Global Forecast 2014
U.S. Security Policy at a CrossroadsContributor: Jon Alterman, David Berteau, Ernest Bower, Samuel Brannen, Victor Cha, Heather Conley, Jennifer Cooke, Zack Cooper, Anthony Cordesman, Ralph Cossa, Matthew Goodman, Michael Green, John Hamre, Murray Hiebert, Christopher Johnson, Andrew Kuchins, Sarah Ladislaw, Robert Lamb, Maren Leed, James Lewis, Haim Malka, Carl Meacham, Scott Miller, Stephen Morrison, Clark Murdock, Aram Nerguizian, Daniel Runde, Sharon Squassoni, Johanna Nesseth Tuttle, Juan ZarateNov 1, 2013
After a dozen years of war, the 2008 financial crisis, budgetary contraction inside government, and growing political polarization, U.S. security policy stands at a crossroads as America finds itself lacking a durable political consensus on the nation’s role in the world. In Global Forecast 2014, CSIS scholars answer the questions that will determine the future trajectory of American power in 2014 and beyond. The report looks overseas at America’s ability to sustain its rebalance to Asia and adapt to the changing order in the Middle East. At the same time, the authors examine America’s ability to get its own house in order—to develop a sustainable resource strategy for defense and to rebuild a national security consensus to meet the challenges the United States will face in the years ahead.
PART 1:GETTING OUR HOUSE IN ORDER
Can We Rebuild a National Security Consensus?
Kathleen H. Hicks
The Snowden Effect: Can We Undo the Damage to American Power?
James A. Lewis
What Has Syria Taught Us about the Right Time to Use Force?
Clark A. Murdock
How Can We Develop a Sustainable Resource Strategy for Defense?
David J. Berteau
PART 2:THE CHANGING ORDER IN THE MIDDLE EAST
What Should the United States and its Allies Expect from the Middle East?
Anthony H. Cordesman
What Should the Middle East Expect from the United States and its Allies?
Jon B. Alterman
Is Russia Back as a Power in the Middle East?
Andrew C. Kuchins
Can We Stop Violent Extremism from Going Mainstream in North Africa?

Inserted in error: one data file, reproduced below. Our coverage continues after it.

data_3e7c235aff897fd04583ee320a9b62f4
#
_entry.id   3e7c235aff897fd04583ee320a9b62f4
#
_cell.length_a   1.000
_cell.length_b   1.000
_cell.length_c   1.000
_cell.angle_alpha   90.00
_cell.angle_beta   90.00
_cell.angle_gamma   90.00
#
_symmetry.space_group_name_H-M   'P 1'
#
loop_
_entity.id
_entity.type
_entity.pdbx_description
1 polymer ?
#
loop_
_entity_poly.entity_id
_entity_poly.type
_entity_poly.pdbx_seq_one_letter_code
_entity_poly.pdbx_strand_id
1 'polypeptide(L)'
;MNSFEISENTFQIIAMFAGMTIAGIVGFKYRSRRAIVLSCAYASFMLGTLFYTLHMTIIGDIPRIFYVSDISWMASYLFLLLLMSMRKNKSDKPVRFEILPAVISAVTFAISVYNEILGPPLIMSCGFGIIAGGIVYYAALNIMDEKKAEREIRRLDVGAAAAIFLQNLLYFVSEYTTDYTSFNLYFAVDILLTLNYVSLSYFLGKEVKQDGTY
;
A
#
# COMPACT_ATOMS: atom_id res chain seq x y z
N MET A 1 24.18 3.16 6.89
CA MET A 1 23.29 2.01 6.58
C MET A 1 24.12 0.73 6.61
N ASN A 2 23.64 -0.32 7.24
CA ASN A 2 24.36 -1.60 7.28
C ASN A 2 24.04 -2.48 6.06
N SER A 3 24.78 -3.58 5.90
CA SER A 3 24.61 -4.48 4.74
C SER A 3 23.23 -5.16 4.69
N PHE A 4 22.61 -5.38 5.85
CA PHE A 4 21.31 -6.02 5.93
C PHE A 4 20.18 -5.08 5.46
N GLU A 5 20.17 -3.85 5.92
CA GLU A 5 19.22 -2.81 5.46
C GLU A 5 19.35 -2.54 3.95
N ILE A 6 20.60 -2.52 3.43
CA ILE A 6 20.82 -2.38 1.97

PART 3:SUSTAINING THE REBALANCE
Should We Change Our Security Approach in Asia? A Conversation with Michael J. Green, Victor Cha, and Christopher K. Johnson
Moderated by Zack Cooper
How Important Is TPP to Our Asia Policy? A Conversation with Ernest Z. Bower, Matthew Goodman, and Scott Miller
Moderated by Murray Hiebert
How Will the Shifting Energy Landscape in Asia Impact Geopolitics?
Sarah O. Ladislaw
How Should We Address Nuclear Risks in Asia?
PART4:NONTRADITIONAL SECURITY APPROACHES
Are There Opportunities to Bolster Regional Security Cooperation? A Conversation with Heather A. Conley, Jennifer G. Cooke, Carl Meacham, Aram Nerguizian, and Ralph A. Cossa
Moderated by Samuel Brannen
What Can Civilian Power Accomplish in Foreign Crises? A Conversation with J. Stephen Morrison, Daniel F. Runde, and Johanna Nesseth Tuttle
Moderated by Robert D. LambPublisher CSIS/Rowman & LittlefieldISBN 978-1-4422-2783-5 (pb); 978-1-4422-2784-2 (eBook)Programs2013 Global Security Forum, Africa Program, Americas Program, Brzezinski Chair in Global Security and Geostrategy, Burke Chair in Strategy, China Reality Check Series, Cybersecurity, Defense and National Security Group, Economic Governance & Statecraft , Energy and National Security, Europe Program, Freeman Chair in China Studies, Global Food Security Project, Global Health Policy Center, Harold Brown Chair in Defense Policy Studies, Homeland Security and Counterterrorism Program, Japan Chair, Kissinger Chair, Korea Chair, Middle East Program, Pacific Forum CSIS, Program on Crisis, Conflict, and Cooperation (C3), Project on Nuclear Issues, Project on Prosperity and Development, Russia and Eurasia Program, Scholl Chair in International Business, Simon Chair in Political Economy, Strategic Technologies Program, Sumitro Chair for Southeast Asia Studies, Wadhwani Chair in U.S.-India Policy StudiesTopicsDefense and Security, Defense Strategy and Capabilities, Energy and Sustainability, Markets, Trends, and Outlooks, Climate Change and Environmental Impacts, Global Health, Technology and Cybersecurity, Trade and Economics, Cybersecurity, Energy and Geopolitics, Family Planning, Maternal and Child Health, and Immunizations, Trade and International Business
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